Church of Jesus Christ of Latter-day Saints
Elder/Sister (Missionary’s Name)
P.O. Box PMB KS 16333
           Kumasi, GHANA

 Mission President Michael L. Cosgrave and his wife

 1st companion Elder Ulu

Tuesday, September 29, 2015

week 2 (9/29/2015) Heading to Kumasi

It has been a week full of ups and downs. The beginning was probably one of the hardest adjustments of my life. But things are going great. I love the elders here. 
The African Missionaries are awesome. They are so happy and friendly all the time its crazy. 
If you walk anywhere you are bound to shake the hand of at least 3 other people. And there is an abundance of different hand shakes to try and learn haha. It's always fun. 
I have had 2 continuing struggles here at the MTC (missionary training center) the food and the sleep. Just kidding the food actually hasn't been that bad. It's definitely been different. The 2 most interesting things I've eaten have been the Fufu and what I call "Rice Porridge". but the hardest one to eat was the fufu. We are supposed to rip off a little piece of the...dough, or whatever it is, then use our fingers to dip it into the soup. then you put that in your mouth and swallow it whole. I think the soup is necessary so that #1 it doesn't get stuck in your throat, and #2 so that it actually has some taste. I would suggest not chewing it, because then there is a sensation...but I don't know if I would dare to call it taste. 
The sleep has been hard because apparently some people only need about 3 hours of sleep. Not even kidding some of the Africans go to sleep around 12 and wake up at 4:00. Its a struggle. But once I'm asleep I'm knocked out so that's nice. I don't even sleep with the sheet on me (they don't even provide a blanket because there is absolutely no need unless you have a death wish) but towards the middle of the night it gets to the point where I like the sheet to be on about half of my body. 
These 11 days? have been awesome. They have been full of great memories and people. I leave for my actual mission in Kumasi in about 30 minutes! So talk to you all later!

-Love Elder Speakman

Wednesday, September 23, 2015

week 1 Ghana MTC (9/23/2015)

I got here safely and the travel went well. On my first flight they had to delay to kick off some guy who was drunk haha. But it's okay because I was sitting at JFK for hours on my own anyway. Eventually 12 other missionaries showed up from all over the west.  All the Elders here are awesome both the Americans and the Africans. They've definitely been a huge help and good role models. Even in this short amount of time.  We are already talking about having our mission reunion at Elder Burge's house when we get home. That would be awesome. The Africans are so friendly. They all know my name but I only know like 5 of theirs haha. Its a struggle. The Names are hard. My first companion is actually from the Philippines, he is the only filipino here. but he's pretty awesome. He really knows his scripture references.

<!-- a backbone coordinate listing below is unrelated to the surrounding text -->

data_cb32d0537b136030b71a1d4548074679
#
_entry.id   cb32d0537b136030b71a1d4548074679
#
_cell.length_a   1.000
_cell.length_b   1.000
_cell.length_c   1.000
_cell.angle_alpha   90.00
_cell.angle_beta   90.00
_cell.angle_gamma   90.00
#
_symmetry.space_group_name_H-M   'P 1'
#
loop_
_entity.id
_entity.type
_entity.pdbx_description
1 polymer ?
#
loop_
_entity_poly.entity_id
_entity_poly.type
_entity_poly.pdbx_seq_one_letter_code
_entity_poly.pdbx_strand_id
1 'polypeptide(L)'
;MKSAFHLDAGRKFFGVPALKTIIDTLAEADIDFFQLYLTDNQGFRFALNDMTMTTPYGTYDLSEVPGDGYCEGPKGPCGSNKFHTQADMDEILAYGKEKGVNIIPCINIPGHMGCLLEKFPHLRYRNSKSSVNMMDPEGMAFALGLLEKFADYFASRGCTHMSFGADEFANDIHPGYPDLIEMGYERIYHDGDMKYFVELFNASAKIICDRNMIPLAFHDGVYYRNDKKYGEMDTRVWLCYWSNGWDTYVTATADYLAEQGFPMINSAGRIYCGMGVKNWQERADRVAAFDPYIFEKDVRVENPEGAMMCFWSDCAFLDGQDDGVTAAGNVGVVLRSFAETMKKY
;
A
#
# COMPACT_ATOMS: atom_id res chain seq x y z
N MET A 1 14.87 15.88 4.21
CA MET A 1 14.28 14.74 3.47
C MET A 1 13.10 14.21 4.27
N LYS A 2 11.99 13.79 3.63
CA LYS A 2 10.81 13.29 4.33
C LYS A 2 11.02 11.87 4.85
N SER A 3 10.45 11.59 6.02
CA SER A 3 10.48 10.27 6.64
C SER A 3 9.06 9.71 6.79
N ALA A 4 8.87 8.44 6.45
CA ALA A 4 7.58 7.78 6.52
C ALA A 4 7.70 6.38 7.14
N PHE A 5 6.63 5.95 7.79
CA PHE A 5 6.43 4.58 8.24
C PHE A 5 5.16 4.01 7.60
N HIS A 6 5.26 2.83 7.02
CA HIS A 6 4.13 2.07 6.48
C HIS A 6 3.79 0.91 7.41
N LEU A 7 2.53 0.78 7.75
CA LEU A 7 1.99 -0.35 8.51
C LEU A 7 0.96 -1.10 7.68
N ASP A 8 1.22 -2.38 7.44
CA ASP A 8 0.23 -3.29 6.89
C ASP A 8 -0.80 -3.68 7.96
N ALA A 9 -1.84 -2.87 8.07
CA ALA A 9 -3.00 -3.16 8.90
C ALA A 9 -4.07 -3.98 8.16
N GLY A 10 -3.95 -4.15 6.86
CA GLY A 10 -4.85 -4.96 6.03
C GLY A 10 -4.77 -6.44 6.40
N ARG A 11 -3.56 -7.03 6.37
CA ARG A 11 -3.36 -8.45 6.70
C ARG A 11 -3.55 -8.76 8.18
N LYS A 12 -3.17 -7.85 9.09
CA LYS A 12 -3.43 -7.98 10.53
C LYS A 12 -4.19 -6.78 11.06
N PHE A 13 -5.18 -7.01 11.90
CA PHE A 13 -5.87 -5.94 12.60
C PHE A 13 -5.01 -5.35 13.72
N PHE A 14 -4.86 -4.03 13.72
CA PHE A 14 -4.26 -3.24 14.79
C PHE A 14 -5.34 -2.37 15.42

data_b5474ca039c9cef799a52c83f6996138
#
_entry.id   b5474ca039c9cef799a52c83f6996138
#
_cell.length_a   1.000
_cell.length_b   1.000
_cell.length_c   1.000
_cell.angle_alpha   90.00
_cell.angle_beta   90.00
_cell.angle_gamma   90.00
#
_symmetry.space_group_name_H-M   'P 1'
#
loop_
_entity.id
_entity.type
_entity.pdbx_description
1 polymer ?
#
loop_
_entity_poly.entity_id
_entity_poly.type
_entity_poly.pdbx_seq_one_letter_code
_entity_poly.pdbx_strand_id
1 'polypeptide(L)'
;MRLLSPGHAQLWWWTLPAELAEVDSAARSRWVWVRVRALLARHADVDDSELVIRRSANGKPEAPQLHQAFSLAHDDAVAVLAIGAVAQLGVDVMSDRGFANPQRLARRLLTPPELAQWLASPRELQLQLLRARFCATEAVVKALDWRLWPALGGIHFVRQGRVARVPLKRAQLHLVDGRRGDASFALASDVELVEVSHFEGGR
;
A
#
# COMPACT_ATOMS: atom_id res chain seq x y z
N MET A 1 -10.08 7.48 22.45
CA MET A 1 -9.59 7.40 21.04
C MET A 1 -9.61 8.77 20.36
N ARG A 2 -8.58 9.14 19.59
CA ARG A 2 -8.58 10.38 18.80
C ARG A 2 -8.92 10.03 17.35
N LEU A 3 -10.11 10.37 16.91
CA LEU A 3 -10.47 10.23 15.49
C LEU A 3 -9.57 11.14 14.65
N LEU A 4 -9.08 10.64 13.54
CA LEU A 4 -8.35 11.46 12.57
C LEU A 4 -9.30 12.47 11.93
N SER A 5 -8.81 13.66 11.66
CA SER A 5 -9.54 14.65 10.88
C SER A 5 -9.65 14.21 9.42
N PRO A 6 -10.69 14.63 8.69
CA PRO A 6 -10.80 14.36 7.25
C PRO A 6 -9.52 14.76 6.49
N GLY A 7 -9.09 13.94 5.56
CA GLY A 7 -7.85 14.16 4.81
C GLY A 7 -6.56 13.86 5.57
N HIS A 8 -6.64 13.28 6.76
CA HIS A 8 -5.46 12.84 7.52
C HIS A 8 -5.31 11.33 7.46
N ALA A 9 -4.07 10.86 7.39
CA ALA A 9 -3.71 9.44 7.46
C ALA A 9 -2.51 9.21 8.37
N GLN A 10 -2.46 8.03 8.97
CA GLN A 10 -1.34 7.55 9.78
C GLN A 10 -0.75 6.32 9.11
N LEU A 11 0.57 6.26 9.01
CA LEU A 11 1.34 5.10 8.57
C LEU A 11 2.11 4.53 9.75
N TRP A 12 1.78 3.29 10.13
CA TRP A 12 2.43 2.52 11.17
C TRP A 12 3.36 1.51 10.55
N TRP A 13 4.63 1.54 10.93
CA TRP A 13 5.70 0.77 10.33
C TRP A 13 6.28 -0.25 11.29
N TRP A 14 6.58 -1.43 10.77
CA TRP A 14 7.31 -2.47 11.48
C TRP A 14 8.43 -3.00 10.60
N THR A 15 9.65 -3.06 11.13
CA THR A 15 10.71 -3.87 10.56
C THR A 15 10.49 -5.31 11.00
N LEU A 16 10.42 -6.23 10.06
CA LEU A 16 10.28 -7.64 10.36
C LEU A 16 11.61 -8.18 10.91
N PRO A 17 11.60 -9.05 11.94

The food is alright, the first day and the second day it was horrible and I could hardly eat. But now I'm getting used to it and my stomach is almost back to normal size.My favorite new food is what I'm calling rice Porridge haha. Its actually not bad but its definitely not my favorite. Thats a joke. It was the first thing that we ate when we got here for "breakfast" along with breads, baked beans, and some white pineapple (<- glorious). 
 Its the humidity that kills!

We get to go outside every day, but there is a wall with an electric fence at the top so we can't really leave (jk), its just to keep other people out.

We went to the temple today which was amazing. It is beautiful. 

Today at lunch, I wasn't that hungry because I'd just eaten breakfast, someone started playing the piano. It took them a while to get the hang of it but eventually they got the notes right and they played the song that I was hoping they would. So I went over and sang with the group. It was great. 
Tell everyone I say hi and I love them! Including my friends!

I'm loving it although this is going to be a long two years haha
Elder Speakman

 Arrived at the Ghana MTC 9/18/2015
 Meal time with Companion.
 District of Helaman


Ghana Temple 9/23/2015

From MTC Pres.
 2 miles from the Ghana MTC.  If you look out a few miles South of here, it is where the equator and the Grenwich latitude line intersect.  So missionaries leaving from theGhana MTC are leaving from the Center of the Earth to the mission field. (Nice tidbit, eh?)